You can hardly watch television without seeing a prescription drug advertisement. Often the most memorable part of the advertisement is the required voiceover disclosing a long list of all the risks associated with taking the drug. The problem becomes deciphering which risks are actually the serious ones. FDA seeks to find out if that long disclosure of risks results in "reduced consumer comprehension, minimization of important risk information, and potentially, therapeutic noncompliance due to fear of side effects."

On February 18, 2014, FDA issued a notice seeking comments about its proposed collection of information - "Disclosure Regarding Additional Risks in Direct-to-Consumer (DTC) Prescription Drug Television (TV) Advertisements (Ads)." FDA proposes to investigate the impact of limiting the risk disclosure in prescription drug television advertisements to only those that are "serious and actionable" plus an alert that there are other risks associated with the drug but which are not disclosed in the advertisement.

FDA would like to hear from you by April 21, 2014 about: whether you think its investigation is necessary "for the proper performance of FDA's functions;" whether the information will have practical utility; the validity of the methodology and assumptions its investigation will use; how the quality, utility and clarity of the information collected can be enhanced; and how the collection of information can be less burdensome on respondents.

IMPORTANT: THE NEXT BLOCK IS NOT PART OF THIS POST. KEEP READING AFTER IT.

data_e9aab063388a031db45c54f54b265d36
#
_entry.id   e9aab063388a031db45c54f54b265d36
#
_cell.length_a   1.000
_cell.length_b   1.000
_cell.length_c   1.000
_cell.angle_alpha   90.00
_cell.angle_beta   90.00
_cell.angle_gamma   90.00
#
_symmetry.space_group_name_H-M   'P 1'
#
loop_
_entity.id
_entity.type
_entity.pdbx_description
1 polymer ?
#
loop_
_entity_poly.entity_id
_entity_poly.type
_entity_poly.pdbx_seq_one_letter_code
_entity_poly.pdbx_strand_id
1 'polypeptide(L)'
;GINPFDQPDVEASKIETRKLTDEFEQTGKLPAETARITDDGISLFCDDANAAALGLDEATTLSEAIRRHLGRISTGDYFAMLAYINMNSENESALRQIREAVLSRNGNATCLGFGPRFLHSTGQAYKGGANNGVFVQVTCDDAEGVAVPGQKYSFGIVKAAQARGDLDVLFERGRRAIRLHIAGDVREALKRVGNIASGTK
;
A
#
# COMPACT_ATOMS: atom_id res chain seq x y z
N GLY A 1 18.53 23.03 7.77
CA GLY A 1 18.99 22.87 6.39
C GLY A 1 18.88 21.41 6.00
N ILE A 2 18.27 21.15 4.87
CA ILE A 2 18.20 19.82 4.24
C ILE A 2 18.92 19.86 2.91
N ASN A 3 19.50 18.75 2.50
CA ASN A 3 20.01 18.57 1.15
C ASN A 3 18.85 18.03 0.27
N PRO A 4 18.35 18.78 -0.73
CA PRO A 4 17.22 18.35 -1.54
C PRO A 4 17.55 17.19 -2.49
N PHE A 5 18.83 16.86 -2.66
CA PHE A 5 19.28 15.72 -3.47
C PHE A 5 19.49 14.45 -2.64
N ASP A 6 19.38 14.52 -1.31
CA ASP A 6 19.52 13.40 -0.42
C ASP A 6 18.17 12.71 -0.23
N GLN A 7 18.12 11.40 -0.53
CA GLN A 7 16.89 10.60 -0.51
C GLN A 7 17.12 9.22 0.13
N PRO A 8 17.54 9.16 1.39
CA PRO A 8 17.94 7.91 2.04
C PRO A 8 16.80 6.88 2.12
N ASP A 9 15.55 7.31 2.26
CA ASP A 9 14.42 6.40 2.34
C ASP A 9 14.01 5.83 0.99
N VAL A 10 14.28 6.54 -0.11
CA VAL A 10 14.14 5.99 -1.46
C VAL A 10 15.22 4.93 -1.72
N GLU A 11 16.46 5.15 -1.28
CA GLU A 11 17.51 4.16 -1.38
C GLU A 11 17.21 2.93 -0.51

Since prescription drug advertisers are required to disclose (either audibly or audio visually) the drug's major risks in what is called the "major statement," how does FDA actually plan to investigate the issue of risk disclosure in prescription drug television advertisements? FDA asks, will it improve consumer perception and understanding of serious risks, if a prescription drug advertisement just recited the serious risks and provided an alert like "This is not a full list of risks and side effects. Talk to your doctor and read the patient labeling."? FDA hypothesizes that it will. To test its theory, FDA will recruit over the Internet, consumers self-identified as diagnosed with one of three possible medical conditions, but excluding those working in healthcare or marketing fields. Then participants will complete a 30-minute study entailing viewing one of four randomly assigned possible advertisement versions directed at their medical condition, followed by a series of questions about the advertisement. The versions will include one with the full major statement without the additional risk alert (i.e., a version similar to existing advertisements), a second with the full major statement plus the additional risk alert, a third with an abbreviated statement of risks without the additional risk alert, and a fourth with an abbreviated statement of risk plus the additional risk alert. FDA's goals are to assess participants' perception and understanding of the drug's risks and benefits, the alert of additional risks and product quality and trust regarding product claims and the sponsor, and participants' intention to seek more information.

We will have to wait and see if FDA goes forward with this study, and if so, what, if any, changes it will bring to the lengthy, but required, risk disclosures in typical prescription drug television advertisements.